The consultation ends on 2 March 2021.

The EDPB also issued for consultation “Guidelines 10/2020 on restrictions under Article 23 GDPR” which aims to elucidate a provision of the GDPR that allows EU member states to restrict some of the data protection rights under certain, limited circumstances. The EDPB explained:

This document seeks to provide guidance as to the application of Article 23 GDPR. These Guidelines provide a thorough analysis of the criteria to apply restrictions, the assessments that need to be observed, how data subjects can exercise their rights once the restriction is lifted and the consequences for infringements of Article 23 GDPR.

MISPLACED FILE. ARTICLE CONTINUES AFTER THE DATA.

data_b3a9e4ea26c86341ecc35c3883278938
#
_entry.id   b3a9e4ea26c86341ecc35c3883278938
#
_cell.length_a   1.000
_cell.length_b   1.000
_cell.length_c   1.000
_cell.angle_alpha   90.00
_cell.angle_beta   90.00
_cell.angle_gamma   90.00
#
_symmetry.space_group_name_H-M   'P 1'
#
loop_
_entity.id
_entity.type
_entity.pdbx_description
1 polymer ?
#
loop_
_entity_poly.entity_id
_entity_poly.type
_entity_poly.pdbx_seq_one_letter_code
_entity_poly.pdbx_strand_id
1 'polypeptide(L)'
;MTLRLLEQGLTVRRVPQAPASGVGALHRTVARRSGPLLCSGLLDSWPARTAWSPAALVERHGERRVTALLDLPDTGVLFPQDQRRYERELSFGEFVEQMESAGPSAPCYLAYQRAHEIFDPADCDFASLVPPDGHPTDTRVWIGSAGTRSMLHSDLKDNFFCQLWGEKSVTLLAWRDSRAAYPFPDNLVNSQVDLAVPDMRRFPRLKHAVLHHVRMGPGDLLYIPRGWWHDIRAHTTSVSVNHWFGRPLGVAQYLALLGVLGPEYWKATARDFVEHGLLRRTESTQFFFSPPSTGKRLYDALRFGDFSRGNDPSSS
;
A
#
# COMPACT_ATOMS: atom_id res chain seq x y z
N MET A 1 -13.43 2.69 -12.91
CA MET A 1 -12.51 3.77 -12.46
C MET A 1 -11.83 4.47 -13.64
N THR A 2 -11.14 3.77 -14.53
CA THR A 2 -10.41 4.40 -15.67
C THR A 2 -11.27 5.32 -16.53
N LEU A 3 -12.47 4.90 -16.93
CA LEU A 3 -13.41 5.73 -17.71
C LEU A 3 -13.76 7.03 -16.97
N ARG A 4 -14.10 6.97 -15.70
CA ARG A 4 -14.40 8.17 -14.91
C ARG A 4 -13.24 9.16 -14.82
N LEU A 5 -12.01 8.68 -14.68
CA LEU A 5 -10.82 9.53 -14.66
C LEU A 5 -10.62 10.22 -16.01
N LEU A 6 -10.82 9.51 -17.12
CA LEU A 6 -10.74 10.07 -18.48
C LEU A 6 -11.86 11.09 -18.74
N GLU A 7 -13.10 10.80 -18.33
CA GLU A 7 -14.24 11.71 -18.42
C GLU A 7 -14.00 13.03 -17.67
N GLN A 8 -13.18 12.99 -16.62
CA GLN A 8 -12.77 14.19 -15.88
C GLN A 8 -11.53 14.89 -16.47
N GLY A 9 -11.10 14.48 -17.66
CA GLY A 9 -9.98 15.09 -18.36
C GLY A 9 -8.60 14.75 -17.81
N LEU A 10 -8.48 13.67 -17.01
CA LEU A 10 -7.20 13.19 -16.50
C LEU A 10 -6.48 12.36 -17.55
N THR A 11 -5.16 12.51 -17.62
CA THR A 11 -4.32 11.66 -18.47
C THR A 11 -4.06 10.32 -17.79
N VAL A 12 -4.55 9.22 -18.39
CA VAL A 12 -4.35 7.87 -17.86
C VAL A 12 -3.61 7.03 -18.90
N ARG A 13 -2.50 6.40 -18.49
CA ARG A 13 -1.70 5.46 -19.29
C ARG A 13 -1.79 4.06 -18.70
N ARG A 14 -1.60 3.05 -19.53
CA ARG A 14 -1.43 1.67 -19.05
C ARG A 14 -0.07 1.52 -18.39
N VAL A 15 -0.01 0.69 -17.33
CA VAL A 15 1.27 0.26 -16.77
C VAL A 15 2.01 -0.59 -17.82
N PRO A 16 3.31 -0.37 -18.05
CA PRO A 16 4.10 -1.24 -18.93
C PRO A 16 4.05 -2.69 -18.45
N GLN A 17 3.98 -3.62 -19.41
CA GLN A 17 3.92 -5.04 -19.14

The EDPB explained elsewhere in the guidance:

Article 23 GDPR allows under specific conditions, a national or Union legislator to restrict, by way of a legislative measure, the scope of the obligations and rights provided for in Articles 12 to 22 and Article 34, as well as Article 5 GDPR in so far as its provisions correspond to the rights and obligations provided for in Articles 12 to 22, when such a restriction respects the essence of the fundamental rights and freedoms and is a necessary and proportionate measure in a democratic society to safeguard, inter alia, important objectives of general public interest of the Union or of a Member State.

The EDPB summarized the requirements under Article 23: